In a genome-wide study, Perlis and colleagues found 17 genetic variations linked to depression at 15 genome locations. In addition to hinting at a link between depression and brain gene expression during development, there was also evidence of overlap between the genetic basis of depression and other mental illnesses. While the genome sites identified still account for only a fraction of the risk for depression, the researchers say the results support the strategy of complementing more traditional methods with crowd-sourced data.
To increase their odds of detecting these weak genetic signals, the researchers adopted a strategy of studying much larger samples than had been used in the earlier genome-wide studies. They first analyzed common genetic variation in 75,607 people of European ancestry who self-reported being diagnosed or treated for depression and 231,747 healthy controls of similar ethnicity. These data had been shared by people who purchased their own genetic profiles via the 23 and Me website and agreed to participate in the company’s optional research initiative, which makes data available to the scientific community, while protecting privacy.
The researchers integrated these data with results from a prior Psychiatric Genomic Consortium genome-wide-association study, based on clinician-vetted diagnoses of more than 20,000 patients and controls of European ancestry. They then followed-up with a closer look at certain statistically suspect sites from that analysis in an independent 23 and Me “replication” sample of 45,773 cases and 106,354 controls.
“We hope these findings help people understand that depression is a brain disease, with it’s own biology,” said Perlis. “Now comes the hard work of using these new insights to try to develop better treatments.”
Hyde CL, Nagle MW, Tian C, Chen X, Paciga SA, Wendland JR, Tung J, Hinds DA, Perlis RH, Winslow AR. Identification of 15 genetic loci associated with risk of major depression in individuals of European descent. Nature Genetics, Aug 1., 2016. doi:10.1038/ng.3623
About the National Institute of Mental Health (NIMH): The mission of the NIMH is to transform the understanding and treatment of mental illnesses through basic and clinical research, paving the way for prevention, recovery and cure. For more information, visit the NIMH website.
Five Major mental disorders share genetic roots
Prior to the study, researchers had turned up evidence of shared genetic risk factors for pairs of disorders, such as schizophenia and bipolar disorder, autism and schizophrenia and depression and bipolar disorder. Such evidence of overlap at the genetic level has blurred the boundaries of traditional diagnostic categories and given rise to research domain criteria, or RDoC, an NIMH initiative to develop new ways of classifying psychopathology for research based on neuroscience and genetics as well as observed behavior.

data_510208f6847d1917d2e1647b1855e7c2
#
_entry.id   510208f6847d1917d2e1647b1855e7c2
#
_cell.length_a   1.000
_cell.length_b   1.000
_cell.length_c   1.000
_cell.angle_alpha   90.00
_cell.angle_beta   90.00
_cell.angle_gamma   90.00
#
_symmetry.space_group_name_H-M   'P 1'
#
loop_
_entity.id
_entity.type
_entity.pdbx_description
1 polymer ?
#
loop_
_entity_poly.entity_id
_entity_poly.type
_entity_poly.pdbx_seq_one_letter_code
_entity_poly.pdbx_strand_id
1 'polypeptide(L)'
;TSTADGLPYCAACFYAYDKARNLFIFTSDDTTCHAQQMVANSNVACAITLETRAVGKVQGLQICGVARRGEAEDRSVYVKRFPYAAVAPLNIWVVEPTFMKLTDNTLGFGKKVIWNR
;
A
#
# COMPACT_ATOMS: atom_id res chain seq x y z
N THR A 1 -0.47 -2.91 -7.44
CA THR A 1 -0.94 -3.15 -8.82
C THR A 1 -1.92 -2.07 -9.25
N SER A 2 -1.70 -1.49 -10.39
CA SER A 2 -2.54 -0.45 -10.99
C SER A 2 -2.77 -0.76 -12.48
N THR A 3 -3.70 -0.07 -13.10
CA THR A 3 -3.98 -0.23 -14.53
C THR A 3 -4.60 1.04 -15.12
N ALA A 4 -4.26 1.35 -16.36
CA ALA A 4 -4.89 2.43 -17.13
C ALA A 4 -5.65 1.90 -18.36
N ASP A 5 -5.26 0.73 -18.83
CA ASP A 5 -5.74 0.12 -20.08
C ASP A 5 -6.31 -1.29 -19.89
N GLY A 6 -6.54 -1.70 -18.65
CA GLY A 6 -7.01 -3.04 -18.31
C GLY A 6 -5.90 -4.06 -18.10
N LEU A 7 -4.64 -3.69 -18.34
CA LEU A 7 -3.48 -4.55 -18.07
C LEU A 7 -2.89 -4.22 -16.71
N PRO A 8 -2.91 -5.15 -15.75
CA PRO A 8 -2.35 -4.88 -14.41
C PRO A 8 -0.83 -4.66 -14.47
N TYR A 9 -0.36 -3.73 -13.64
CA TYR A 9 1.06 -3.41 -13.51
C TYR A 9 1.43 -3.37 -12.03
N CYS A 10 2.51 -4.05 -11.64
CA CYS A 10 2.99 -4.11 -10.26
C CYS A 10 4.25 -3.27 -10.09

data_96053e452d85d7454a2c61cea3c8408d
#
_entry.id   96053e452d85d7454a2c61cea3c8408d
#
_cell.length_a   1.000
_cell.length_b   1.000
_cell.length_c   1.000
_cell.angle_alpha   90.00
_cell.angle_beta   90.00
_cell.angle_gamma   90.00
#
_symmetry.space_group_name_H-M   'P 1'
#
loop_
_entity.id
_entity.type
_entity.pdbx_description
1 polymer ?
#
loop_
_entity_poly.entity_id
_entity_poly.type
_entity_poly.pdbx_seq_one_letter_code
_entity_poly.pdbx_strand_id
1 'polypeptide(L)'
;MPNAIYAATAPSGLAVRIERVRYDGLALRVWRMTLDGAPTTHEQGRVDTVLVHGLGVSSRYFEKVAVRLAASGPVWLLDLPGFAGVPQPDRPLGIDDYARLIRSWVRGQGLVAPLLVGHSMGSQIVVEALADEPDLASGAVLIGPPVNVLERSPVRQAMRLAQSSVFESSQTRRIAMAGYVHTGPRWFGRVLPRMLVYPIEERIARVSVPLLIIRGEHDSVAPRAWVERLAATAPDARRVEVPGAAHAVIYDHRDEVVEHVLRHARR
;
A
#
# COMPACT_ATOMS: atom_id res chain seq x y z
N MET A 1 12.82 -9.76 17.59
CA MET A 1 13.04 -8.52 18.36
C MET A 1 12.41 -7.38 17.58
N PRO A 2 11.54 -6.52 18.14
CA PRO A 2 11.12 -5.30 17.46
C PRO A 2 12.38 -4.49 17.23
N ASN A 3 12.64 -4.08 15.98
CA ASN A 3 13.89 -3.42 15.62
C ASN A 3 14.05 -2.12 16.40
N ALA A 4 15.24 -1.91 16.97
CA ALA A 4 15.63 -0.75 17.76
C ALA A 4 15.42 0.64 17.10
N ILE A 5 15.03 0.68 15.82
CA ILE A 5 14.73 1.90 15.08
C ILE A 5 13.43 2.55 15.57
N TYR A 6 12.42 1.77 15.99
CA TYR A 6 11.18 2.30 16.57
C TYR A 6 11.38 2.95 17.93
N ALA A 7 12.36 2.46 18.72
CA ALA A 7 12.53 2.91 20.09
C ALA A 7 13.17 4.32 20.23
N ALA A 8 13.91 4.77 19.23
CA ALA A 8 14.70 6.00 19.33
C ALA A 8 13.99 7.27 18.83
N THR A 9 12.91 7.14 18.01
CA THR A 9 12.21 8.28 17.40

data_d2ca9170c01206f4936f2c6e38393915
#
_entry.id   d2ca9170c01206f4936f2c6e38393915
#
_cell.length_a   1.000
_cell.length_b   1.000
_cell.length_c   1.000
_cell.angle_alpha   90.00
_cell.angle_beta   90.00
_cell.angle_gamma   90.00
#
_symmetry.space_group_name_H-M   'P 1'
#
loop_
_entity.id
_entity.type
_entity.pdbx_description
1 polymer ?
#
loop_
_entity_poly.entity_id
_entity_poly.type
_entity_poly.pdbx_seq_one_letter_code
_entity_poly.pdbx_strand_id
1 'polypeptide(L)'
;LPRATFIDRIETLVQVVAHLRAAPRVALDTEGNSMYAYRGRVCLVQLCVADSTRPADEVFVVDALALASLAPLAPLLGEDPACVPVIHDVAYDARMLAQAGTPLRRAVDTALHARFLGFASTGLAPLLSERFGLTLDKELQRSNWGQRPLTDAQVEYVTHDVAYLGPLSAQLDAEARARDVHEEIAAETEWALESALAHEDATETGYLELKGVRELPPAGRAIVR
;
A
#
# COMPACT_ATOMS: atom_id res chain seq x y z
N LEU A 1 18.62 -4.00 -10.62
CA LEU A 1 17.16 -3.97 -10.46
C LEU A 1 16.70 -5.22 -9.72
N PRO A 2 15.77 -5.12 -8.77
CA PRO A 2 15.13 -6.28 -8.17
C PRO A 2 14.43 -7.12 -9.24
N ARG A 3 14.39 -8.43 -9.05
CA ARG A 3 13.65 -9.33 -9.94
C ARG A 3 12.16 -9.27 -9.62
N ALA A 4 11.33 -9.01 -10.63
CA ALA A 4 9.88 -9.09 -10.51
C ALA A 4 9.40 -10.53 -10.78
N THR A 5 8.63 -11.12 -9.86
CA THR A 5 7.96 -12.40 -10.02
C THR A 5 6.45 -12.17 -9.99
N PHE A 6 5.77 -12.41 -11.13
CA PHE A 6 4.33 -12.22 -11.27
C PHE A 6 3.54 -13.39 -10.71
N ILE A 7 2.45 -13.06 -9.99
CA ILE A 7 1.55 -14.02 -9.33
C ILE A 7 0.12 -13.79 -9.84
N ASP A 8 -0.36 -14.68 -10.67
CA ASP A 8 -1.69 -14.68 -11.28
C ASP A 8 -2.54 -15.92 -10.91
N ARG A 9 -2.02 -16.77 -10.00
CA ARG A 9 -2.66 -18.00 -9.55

To learn more, the consortium researchers analyzed the five key disorders as if they were the same illness. They screened for evidence of illness-associated genetic variation across the genomes of 33,332 patients with all five disorders and 27,888 controls, drawing on samples from previous consortium mega-analyses.
For the first time, specific variations significantly associated with all five disorders were among several suspect genomic sites that turned up. These included variation in two genes that code for the cellular machinery for regulating the flow of calcium into neurons. Variation in one of these, called CACNA1C, which had previously been implicated in susceptibility to bipolar disorder, schizophrenia and major depression, is known to impact brain circuitry involved in emotion, thinking, attention and memory – functions disrupted in mental illnesses. Variation in another calcium channel gene, called CACNB2, was also linked to the disorders.
Alterations in calcium-channel signaling could represent a fundamental mechanism contributing to a broad vulnerability to psychopathology, suggest the researchers.
They also discovered illness-linked variation for all five disorders in certain regions of chromosomes 3 and 10. Each of these sites spans several genes, and the specific causal factors within them remain elusive. However, one region, called 3p21, which produced the strongest signal of illness association, harbors suspect variations identified in previous genome-wide studies of bipolar disorder and schizophrenia.
Source: Jordan Smoller, M.D., Massachusetts General Hospital
Cross-Disorder Group of the Psychiatric Genomics Consortium. Identification of risk loci with shared effects on five major psychiatric disorders: a genome-wide analysis. The Lancet, February 28, 2013
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